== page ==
When is a DUI a Felony in Nevada?
In most DUI cases in Nevada, drivers are charged with misdemeanors, a classification of criminal acts that falls between infractions and felonies. While misdemeanor convictions can certainly result in serious short- and long-term consequences – including license suspensions, hefty fines and fees, terms of imprisonment, and a criminal record – they are not as severe as penalties posed by felonies.
Although most driving under the influence cases are prosecuted as misdemeanors, there are certain aggravating circumstances that can result in felony charges. When they do, accused individuals face the most serious criminal allegation, and one that poses life-altering consequences.
Aside from fines and a minimum 1-year prison sentence, which can be increased substantially based on the nature of the crime and other factors, felony DUI charges also expose defendants to other post-conviction consequences including:
- Driver’s license revocation
- Loss of certain professional licenses
- Difficulty finding employment or housing
- Loss of civil rights (voting, serving on a jury, owning a firearm
Because the state of Nevada takes a tough stance on DUI, the law allows for felony charges in several circumstances. These include:
- Multiple DUIs – In Nevada, drivers can be prosecuted with felony DUI if they have 2 prior DUI convictions within the past 7 years. This means if you are arrested for a 3rd DUI and have 2 convictions in the last 7 years, you can be charged with a felony. Penalties for a third DUI can include a 3-year license suspension, fines up to $5,000, and 1 to 6 years in prison.
- Prior Felony DUI – Any driver who has been convicted of a felony DUI at any time in the past can face felony charges for any new DUI charge, even if the situation itself is not a felony-level offense. This is category B felony punishable by 2 to 15 years in prison.
- Causing Injury or Death – Causing injury or death while driving under the influence is a serious felony that carries a 2 to 20 year term of imprisonment. In certain circumstances, including cases where a defendant has 3 or more prior DUI convictions and causes death, prosecutors can charge drivers with vehicular homicide. As the most serious felony DUI offense, vehicular homicide is punishable by a 25 to life sentence.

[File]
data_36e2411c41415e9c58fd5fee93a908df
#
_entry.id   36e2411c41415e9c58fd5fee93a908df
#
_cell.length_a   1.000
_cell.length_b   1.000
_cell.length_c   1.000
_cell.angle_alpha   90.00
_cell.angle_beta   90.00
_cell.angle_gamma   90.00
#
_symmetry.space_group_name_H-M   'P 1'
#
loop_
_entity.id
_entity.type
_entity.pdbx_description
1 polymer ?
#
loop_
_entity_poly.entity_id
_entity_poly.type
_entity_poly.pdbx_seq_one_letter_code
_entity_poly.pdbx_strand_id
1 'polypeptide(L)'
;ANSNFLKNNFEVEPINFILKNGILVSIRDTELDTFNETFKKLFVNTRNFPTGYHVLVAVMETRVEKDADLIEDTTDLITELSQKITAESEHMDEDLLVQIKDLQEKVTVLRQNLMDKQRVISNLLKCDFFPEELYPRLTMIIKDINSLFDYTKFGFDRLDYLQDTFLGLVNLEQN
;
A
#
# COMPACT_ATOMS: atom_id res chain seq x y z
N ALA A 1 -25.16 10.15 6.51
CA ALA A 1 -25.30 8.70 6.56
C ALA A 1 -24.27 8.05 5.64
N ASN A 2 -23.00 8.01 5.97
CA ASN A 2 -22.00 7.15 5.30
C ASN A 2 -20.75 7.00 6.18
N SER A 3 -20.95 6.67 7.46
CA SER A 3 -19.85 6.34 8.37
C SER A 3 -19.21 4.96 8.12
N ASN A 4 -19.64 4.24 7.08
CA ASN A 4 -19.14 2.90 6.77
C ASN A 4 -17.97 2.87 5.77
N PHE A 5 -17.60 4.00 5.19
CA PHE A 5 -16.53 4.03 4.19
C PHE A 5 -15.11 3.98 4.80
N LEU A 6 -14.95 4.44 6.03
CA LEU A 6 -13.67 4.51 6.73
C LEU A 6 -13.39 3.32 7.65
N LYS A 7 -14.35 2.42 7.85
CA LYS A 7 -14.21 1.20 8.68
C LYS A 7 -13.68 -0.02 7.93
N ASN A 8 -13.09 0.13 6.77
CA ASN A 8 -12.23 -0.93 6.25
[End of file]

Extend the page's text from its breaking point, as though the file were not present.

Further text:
It is important to note that there are other aggravating factors which can increase penalties in felony DUI cases, as well as misdemeanor DUI cases for that matter. These include high BAC levels, having a child passenger, driving with an open container, and the presence of other crimes, such as drug possession.
If you or a loved one stand accused, it is vital that you understand felony charges demand swift and seasoned defense. At Joey Gilbert Law, our legal team is standing by 24/7 to speak with clients as soon as possible after an arrest. With ample time, a Reno DUI lawyer from our firm can work to investigate all circumstances of an arrest and charge to pursue the most positive outcome possible, including dismissed or reduced charges and minimized penalties.
Joey Gilbert Law has extensive experience defending clients charged with all types of DUI offenses, including serious felonies. Put a proven criminal defense team in your corner by calling (775) 574-4774 for a FREE consultation.